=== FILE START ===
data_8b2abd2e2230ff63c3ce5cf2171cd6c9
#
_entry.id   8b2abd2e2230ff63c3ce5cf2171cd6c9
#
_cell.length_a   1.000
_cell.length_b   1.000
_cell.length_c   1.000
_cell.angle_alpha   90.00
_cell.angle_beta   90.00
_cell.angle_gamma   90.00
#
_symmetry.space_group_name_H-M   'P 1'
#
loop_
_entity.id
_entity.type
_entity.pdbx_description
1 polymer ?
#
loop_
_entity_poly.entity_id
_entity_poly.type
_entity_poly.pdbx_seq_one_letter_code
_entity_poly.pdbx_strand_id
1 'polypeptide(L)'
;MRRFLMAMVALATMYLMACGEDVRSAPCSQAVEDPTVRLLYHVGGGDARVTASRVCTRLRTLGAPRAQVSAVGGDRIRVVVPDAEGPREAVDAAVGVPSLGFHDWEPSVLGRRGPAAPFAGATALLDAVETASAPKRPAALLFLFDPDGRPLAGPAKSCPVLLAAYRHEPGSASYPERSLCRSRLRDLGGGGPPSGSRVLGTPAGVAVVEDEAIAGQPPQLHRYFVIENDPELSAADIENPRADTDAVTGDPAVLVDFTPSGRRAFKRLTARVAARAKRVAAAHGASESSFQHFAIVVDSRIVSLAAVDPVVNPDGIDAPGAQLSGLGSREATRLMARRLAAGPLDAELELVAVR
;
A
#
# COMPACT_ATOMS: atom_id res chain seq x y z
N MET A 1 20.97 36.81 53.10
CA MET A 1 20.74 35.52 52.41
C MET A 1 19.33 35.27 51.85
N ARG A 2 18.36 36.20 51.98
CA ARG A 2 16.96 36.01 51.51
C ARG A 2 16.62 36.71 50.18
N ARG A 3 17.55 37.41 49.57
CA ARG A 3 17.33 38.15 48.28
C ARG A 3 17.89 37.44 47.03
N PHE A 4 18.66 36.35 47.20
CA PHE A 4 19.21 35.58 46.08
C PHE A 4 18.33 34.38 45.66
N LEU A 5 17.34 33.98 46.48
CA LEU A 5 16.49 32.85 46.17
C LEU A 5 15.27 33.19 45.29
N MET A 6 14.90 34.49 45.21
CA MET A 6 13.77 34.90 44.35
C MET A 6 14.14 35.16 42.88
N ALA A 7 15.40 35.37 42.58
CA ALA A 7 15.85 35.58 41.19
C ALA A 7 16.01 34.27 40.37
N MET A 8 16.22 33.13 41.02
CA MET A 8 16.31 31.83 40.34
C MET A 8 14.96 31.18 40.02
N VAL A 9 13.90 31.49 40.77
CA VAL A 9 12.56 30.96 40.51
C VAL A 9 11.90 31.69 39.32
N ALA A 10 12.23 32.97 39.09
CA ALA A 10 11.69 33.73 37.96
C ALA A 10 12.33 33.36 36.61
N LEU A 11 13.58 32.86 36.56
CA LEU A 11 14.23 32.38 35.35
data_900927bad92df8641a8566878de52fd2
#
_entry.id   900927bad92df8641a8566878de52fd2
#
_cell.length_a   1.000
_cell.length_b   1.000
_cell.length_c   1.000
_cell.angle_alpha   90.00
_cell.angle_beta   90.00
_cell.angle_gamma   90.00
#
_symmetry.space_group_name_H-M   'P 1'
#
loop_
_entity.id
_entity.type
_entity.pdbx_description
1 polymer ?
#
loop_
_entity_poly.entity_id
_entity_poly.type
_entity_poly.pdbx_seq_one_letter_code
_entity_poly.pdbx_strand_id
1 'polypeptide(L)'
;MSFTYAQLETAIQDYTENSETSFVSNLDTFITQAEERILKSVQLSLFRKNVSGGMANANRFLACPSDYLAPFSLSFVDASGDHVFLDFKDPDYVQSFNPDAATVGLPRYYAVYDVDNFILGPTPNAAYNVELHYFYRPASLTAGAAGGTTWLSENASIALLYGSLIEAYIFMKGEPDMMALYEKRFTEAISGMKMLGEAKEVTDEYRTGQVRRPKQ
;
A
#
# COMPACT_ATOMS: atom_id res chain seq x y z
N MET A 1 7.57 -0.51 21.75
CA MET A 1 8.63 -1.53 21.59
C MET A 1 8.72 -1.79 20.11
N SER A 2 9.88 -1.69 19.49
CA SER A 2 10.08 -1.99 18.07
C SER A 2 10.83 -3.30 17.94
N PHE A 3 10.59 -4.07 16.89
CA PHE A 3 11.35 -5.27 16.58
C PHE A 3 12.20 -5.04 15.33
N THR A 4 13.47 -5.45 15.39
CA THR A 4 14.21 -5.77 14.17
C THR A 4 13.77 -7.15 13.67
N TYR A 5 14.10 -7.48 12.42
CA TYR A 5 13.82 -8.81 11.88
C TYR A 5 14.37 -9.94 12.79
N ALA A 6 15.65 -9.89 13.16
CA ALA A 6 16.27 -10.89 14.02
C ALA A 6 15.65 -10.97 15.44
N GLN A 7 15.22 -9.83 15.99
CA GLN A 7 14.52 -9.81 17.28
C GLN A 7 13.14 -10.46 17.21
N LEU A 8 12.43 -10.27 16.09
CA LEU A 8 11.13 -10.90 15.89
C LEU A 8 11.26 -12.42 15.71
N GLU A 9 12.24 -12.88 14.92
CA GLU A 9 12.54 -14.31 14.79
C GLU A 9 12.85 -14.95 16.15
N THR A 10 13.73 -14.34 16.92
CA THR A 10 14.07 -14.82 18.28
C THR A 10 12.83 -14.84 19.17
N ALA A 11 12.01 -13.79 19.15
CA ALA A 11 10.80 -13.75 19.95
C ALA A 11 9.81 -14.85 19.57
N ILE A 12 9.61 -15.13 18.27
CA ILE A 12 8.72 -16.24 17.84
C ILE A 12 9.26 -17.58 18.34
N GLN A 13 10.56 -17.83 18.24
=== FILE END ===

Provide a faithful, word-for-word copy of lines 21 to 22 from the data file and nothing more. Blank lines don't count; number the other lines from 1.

_entity_poly.entity_id
_entity_poly.type